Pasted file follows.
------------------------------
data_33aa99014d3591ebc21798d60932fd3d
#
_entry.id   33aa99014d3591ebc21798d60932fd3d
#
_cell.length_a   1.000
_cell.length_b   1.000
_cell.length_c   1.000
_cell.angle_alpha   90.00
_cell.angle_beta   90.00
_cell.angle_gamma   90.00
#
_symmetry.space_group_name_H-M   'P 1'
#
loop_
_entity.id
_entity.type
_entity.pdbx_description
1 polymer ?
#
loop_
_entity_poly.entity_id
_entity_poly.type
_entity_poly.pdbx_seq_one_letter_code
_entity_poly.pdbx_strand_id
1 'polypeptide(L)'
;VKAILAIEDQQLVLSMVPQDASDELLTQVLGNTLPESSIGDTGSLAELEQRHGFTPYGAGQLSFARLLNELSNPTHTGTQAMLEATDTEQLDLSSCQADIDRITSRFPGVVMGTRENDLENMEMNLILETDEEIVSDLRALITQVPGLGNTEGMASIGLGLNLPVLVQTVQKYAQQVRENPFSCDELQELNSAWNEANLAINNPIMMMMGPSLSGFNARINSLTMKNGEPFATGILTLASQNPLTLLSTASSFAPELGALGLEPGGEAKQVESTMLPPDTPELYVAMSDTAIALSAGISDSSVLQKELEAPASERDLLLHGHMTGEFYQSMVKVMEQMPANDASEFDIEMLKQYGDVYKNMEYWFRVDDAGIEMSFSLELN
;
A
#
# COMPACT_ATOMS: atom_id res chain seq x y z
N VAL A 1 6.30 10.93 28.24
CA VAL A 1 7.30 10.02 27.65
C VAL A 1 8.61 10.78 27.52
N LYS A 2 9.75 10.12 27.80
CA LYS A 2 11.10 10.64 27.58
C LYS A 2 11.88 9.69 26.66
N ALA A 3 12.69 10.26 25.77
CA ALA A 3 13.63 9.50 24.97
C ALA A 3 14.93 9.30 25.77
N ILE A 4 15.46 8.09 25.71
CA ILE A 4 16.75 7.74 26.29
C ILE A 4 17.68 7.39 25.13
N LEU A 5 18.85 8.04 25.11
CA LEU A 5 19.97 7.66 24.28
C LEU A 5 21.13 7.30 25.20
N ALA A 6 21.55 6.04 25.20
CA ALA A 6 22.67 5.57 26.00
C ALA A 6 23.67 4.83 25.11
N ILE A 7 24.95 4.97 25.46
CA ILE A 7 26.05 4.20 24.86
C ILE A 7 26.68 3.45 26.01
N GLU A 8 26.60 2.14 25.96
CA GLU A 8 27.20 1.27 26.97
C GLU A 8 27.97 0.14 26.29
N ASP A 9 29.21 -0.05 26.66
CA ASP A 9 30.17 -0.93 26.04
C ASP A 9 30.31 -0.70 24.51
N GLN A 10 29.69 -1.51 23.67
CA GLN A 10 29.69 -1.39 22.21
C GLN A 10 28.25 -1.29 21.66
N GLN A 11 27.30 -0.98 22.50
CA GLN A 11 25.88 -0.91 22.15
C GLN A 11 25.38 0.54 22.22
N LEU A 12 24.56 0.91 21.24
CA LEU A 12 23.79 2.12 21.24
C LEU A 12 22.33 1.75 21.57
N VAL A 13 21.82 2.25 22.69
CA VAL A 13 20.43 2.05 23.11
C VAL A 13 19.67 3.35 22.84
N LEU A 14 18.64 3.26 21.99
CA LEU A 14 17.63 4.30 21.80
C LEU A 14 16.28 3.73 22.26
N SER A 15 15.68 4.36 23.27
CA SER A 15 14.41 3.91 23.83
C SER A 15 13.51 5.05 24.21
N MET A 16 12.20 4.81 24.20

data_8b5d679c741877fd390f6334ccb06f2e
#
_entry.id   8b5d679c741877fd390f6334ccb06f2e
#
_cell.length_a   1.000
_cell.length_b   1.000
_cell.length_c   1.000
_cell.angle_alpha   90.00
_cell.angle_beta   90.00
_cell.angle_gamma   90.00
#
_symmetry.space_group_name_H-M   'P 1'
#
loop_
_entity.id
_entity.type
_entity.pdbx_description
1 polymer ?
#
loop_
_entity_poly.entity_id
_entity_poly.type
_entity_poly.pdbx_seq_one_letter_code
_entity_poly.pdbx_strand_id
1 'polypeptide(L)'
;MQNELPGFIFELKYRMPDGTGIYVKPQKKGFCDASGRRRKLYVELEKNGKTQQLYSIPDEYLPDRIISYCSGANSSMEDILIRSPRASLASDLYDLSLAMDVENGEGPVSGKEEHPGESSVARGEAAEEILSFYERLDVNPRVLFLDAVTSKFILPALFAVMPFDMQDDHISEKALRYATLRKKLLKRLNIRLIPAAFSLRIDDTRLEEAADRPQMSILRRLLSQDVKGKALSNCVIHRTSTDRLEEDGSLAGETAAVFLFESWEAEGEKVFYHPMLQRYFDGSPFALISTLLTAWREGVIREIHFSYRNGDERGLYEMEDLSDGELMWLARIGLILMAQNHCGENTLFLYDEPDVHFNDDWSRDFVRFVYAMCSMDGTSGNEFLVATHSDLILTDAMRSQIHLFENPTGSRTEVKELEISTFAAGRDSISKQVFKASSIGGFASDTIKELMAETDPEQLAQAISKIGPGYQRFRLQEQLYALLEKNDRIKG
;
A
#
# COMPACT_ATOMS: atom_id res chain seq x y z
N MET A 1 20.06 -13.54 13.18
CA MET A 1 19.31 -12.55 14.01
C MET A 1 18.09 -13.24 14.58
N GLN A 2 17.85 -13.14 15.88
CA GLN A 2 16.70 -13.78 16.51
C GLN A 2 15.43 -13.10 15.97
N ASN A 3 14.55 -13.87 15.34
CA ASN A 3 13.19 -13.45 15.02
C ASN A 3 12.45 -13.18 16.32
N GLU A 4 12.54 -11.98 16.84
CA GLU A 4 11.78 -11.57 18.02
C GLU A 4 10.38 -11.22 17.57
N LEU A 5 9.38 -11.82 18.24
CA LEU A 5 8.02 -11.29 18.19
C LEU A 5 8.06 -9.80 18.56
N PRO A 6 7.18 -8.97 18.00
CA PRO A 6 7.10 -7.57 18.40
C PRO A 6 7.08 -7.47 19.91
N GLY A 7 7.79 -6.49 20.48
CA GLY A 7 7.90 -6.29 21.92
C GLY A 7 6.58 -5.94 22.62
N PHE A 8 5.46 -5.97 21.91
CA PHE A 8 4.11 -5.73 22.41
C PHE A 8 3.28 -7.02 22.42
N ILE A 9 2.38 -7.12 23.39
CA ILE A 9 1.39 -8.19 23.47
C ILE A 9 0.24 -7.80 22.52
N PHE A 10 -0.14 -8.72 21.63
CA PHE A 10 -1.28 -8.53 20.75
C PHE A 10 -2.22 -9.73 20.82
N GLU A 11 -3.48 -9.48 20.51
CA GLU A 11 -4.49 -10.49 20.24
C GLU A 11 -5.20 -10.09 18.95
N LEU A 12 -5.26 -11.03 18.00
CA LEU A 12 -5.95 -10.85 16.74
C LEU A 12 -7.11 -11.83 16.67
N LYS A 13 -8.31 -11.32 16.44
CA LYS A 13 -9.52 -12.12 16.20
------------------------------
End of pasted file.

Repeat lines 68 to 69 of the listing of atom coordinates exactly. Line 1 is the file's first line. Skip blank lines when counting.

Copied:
CA VAL A 13 20.43 2.05 23.11
C VAL A 13 19.67 3.35 22.84